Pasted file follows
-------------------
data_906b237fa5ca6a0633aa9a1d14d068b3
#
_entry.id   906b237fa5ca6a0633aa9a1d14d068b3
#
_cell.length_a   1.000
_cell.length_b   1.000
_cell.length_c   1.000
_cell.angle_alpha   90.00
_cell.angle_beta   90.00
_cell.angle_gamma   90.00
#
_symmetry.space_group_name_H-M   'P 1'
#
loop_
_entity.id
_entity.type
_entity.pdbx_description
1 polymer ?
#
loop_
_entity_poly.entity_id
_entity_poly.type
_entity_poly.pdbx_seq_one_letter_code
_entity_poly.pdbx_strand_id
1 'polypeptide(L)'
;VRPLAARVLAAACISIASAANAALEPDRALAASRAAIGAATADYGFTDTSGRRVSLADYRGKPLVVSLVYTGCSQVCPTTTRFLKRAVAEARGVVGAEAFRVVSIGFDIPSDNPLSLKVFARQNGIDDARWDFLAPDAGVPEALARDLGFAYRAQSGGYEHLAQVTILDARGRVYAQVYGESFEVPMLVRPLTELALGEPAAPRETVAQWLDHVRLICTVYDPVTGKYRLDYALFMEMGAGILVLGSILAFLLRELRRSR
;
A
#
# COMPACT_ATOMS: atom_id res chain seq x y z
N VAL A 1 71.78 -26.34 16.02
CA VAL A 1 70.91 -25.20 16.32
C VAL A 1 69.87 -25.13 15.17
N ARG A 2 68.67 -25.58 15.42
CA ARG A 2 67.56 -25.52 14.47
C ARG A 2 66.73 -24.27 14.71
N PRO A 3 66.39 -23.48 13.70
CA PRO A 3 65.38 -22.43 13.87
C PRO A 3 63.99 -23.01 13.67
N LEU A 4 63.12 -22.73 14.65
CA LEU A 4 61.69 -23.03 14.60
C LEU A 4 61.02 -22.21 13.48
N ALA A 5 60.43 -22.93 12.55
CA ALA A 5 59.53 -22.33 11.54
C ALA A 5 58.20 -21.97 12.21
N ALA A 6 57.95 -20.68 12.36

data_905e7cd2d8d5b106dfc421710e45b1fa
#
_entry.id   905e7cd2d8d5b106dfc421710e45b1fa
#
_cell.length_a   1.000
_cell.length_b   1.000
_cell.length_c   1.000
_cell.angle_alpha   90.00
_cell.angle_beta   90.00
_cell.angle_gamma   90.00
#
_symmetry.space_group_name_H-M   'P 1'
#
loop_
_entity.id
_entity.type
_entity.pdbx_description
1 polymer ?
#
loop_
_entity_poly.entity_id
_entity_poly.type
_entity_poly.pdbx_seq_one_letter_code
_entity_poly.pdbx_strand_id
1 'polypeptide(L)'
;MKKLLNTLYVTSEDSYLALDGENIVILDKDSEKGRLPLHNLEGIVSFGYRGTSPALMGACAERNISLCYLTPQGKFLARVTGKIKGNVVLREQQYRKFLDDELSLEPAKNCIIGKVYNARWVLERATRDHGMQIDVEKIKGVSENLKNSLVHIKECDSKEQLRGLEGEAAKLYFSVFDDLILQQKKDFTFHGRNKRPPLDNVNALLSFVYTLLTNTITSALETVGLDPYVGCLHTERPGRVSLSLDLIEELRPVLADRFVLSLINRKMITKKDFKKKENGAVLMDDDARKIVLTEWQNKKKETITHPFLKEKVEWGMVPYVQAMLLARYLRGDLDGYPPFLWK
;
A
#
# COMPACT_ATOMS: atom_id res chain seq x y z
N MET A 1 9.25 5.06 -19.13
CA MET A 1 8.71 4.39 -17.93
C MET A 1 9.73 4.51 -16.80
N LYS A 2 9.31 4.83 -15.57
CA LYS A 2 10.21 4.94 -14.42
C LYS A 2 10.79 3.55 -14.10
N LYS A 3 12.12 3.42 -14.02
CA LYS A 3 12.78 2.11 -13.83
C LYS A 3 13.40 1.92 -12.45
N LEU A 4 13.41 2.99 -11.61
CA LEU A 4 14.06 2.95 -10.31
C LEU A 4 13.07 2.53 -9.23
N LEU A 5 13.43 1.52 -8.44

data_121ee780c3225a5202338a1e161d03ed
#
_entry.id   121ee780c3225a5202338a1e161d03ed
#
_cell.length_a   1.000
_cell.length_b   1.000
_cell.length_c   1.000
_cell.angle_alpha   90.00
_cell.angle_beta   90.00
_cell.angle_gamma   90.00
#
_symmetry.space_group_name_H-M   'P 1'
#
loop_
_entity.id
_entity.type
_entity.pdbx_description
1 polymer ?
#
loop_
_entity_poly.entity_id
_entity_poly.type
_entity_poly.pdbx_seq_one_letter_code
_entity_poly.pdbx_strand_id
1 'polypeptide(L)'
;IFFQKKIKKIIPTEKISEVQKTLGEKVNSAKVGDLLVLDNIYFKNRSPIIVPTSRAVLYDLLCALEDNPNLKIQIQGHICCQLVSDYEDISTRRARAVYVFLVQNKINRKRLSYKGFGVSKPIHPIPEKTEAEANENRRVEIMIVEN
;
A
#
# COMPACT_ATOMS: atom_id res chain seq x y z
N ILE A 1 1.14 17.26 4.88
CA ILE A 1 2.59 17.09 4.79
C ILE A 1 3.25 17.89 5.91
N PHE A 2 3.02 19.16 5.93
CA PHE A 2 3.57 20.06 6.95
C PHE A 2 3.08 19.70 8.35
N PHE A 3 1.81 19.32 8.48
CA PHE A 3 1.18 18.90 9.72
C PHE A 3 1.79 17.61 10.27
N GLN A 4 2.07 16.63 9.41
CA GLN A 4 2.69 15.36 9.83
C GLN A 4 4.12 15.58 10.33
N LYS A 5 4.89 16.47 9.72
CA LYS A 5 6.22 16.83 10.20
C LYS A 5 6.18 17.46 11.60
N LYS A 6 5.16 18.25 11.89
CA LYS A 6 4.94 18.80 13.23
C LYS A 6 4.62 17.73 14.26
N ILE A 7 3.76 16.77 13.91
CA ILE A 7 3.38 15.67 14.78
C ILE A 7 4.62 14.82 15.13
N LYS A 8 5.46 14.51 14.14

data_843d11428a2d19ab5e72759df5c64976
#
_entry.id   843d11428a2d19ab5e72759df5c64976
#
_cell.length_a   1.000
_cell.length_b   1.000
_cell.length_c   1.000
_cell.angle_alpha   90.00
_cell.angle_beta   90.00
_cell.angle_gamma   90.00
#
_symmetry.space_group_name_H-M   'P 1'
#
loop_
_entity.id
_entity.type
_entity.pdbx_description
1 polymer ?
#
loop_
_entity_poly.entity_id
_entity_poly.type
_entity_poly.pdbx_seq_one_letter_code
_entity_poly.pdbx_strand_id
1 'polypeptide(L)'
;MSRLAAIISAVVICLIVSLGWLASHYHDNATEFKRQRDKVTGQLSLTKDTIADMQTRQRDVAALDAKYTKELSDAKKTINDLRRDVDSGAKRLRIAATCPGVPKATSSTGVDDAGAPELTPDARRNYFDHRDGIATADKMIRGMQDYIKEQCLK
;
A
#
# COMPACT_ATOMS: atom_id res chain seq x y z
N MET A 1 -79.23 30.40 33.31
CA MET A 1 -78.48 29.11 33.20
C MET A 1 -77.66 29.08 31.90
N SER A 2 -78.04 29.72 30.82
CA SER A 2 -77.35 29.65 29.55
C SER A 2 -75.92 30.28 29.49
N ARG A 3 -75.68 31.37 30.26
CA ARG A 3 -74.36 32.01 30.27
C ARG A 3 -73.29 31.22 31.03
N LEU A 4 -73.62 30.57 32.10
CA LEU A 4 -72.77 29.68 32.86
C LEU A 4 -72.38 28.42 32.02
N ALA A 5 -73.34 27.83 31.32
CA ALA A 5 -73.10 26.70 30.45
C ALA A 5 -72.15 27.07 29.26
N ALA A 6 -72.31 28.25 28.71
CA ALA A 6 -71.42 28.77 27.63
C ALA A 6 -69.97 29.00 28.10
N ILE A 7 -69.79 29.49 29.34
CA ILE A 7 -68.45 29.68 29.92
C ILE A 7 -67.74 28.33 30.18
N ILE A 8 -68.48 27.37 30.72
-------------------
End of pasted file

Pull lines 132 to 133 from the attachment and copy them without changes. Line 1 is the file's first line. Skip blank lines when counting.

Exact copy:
N LYS A 5 4.89 16.47 9.72
CA LYS A 5 6.22 16.83 10.20